Overall, I’d have to say I like the Captivate. I have just under a bazillion apps on it, and like the Android app interfaces better than the typical iPhone app UIs. Just a personal preference, not a slam at iPhone. Also, I really like the haptic feedback and the menu, home, back, and search buttons. They really help save screen real estate. Call quality is good. But the GPS is a nasty crack in the windshield, so to speak. Also, Samsung mini Kies does not appear to have had any real debugging.

    And don’t get me started on AT&T’s nanny state restrictions on their Android handsets. There are reasons I’m still with AT&T, but that’s for another forum.

    So there you have my experience with the Galaxy S Captivate. As always, your mileage may vary.

  33. @PhinesJW,
    I’ll trade you a functioning GPS for a notification LED

  34. @ToastnJam, OK, I’ll give you that DonnyDon’s original post didn’t have much helpful detail. I just hope he’s still in the 30-day buyer’s remorse period so he can return the phone without a $$$ penalty.

    @Liferules, yeah, my Captivate battery sensor runs from 20 Celsius to 46 Celsius, so the whole phone can get pretty hot, especially when I’ve been crankin’ on the web, streaming stuff, and running a half dozen apps in the background. Also, the handset gets pretty hot when plugged in to the car charger for 30 minutes or so.

  35. How to clear bookmarks……..thanks ed

  36. From everything I’ve seen and read, including other reviews and youtube reviews, the fascinate is top notch. The people who have the phone love it but the people who just talk about what they’ve seen seem not to like it. Watch some video comparisons on youtube with the fascinate and iphone and i bet you will be impressed on how the fascinate keeps up witht the iphone in every aspect. I won’t say it is better because its not better. It’s a tie. But if i were to prefer one i would get the fascinate over the iphone because u can customize the phone to the way u want it. To do so on the iphone you would have to jail break it.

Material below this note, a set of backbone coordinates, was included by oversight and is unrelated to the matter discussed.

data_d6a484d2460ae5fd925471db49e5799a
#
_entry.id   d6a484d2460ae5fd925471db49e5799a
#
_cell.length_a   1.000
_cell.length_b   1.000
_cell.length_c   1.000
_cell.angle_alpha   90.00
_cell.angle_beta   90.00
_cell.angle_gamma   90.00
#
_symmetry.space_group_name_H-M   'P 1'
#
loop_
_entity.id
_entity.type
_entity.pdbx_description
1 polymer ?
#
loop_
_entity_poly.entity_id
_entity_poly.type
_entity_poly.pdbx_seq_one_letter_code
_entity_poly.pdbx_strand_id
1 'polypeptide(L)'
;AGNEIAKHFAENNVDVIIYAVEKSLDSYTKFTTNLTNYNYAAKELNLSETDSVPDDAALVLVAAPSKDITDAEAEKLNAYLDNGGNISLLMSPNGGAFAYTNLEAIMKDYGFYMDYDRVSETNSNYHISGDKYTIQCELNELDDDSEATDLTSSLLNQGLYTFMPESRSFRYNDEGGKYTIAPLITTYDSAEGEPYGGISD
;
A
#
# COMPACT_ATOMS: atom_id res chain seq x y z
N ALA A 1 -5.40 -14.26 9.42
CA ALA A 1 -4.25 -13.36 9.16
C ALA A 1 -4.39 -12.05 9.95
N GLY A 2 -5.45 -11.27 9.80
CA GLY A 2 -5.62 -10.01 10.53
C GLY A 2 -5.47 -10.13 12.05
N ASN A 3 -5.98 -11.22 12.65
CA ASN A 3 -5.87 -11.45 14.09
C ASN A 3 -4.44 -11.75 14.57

37. How do I remove the unlock feature from my Samsung Fascinate….I don’t want to have to move the puzzle piece or draw a 4 point shape everytime I want to use my phone

  38. The Only thing I don’t like about this phone is it sticks on a screen and I have to remove the battery to reset the phone

  39. Don’t buy this phone if you want to be kept up-to-date with Google’s Android OS. This phone has been stuck on 2.1 since Fall 2010 and no Froyo update is coming (2.2). Nor are Samsung/Verizon giving any useful information on an update, just months of empty promises. If you’re cool using an old OS (Gingerbread 2.3 is already on a lot of phones) then you’ll be fine with the Fascinate.